|Sketch © Shayla Perreault Newcomb|
Where is the door in your studio in relation to where you make your art? Is it behind your back? If someone were to walk in, would you have to turn your head or body to see them or could you take everything in with a glance?
Many artists are super sensitive to stimulation. This means they're more observant and that part of their brain is on high alert and in surveillance mode. Not being aware of this means that your brain could be putting too much effort into guarding the privacy of your space or just observing the comings and goings of your household. This takes effort away from productivity in the studio. Have you ever noticed that you work more freely when you know everyone will be out of the house, and you're certain they won't return for several hours?
If so, you could benefit from how you set up your work space in relation to the door. Being able to see the door means you can release much of the energy going to surveillance.
I didn't believe the presence of other people (or even possibility of interruption) affected my creativity. Moving studios helped me stumble on this happy accident. I remember feeling a physical relief at the new set up. Behind my back was the main wall, the door was on a diagonal from me. Creating became effortless and productive.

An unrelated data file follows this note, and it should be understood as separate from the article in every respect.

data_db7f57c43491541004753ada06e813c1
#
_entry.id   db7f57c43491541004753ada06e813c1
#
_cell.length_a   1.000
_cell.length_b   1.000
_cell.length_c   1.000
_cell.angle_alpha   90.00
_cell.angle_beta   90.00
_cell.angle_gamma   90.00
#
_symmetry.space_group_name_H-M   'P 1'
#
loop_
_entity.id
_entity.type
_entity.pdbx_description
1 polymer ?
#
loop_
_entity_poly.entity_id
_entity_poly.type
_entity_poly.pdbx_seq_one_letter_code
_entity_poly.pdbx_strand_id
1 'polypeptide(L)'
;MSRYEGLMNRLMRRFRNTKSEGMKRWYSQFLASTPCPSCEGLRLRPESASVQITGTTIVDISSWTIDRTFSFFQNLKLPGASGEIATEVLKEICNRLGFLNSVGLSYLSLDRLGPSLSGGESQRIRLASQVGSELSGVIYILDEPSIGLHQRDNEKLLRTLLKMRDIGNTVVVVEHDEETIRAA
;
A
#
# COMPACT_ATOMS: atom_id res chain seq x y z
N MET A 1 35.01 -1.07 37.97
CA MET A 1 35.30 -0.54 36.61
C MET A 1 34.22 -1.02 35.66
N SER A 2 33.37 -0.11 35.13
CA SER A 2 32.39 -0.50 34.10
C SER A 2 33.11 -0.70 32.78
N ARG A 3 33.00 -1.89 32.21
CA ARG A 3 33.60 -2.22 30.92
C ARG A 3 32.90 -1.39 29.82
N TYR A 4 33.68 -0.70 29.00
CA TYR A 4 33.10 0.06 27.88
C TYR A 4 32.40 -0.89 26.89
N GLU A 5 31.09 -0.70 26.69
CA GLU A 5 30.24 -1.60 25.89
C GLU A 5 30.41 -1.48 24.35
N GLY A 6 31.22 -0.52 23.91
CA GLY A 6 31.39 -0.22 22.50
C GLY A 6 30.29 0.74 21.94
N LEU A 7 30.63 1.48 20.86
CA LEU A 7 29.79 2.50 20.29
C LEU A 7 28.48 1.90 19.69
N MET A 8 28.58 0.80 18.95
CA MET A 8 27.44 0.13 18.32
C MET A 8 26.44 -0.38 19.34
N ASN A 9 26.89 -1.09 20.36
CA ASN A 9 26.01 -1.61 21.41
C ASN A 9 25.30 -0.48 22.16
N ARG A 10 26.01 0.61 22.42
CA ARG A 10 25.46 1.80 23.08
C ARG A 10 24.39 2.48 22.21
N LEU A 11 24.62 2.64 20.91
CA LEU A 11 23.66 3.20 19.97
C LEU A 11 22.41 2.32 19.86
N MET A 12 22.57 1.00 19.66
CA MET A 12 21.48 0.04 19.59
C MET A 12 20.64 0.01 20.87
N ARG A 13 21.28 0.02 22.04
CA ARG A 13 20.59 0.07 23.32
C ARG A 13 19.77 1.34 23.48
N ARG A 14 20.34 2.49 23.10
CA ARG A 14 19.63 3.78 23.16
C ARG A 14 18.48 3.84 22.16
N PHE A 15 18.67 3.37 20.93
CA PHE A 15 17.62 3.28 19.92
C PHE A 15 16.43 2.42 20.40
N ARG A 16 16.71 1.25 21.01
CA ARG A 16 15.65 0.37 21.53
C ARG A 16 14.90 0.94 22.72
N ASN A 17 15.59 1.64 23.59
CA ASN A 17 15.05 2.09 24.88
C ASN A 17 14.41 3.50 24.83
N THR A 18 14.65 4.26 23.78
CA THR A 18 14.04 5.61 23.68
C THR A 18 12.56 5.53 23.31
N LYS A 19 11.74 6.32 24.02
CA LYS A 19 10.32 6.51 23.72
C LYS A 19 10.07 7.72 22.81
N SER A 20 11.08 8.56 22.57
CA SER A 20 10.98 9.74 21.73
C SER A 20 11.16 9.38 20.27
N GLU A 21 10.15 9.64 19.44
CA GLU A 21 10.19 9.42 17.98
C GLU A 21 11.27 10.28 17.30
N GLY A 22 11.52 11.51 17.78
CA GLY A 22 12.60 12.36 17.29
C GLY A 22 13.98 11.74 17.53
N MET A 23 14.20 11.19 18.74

How will you know where to set up in relation to the door? Having it behind your back is poor positioning. In front on the diagnol is optimal. Walk around your space mindfully. Imagine yourself creating in each area until you find a feeling of release and comfort. This is your magic spot and the place to set up your workstation
Making sure the door is in the right place won't cure every productivity challenge out there, but it made a huge difference for me. Have you found success in the way you set up your creativity space?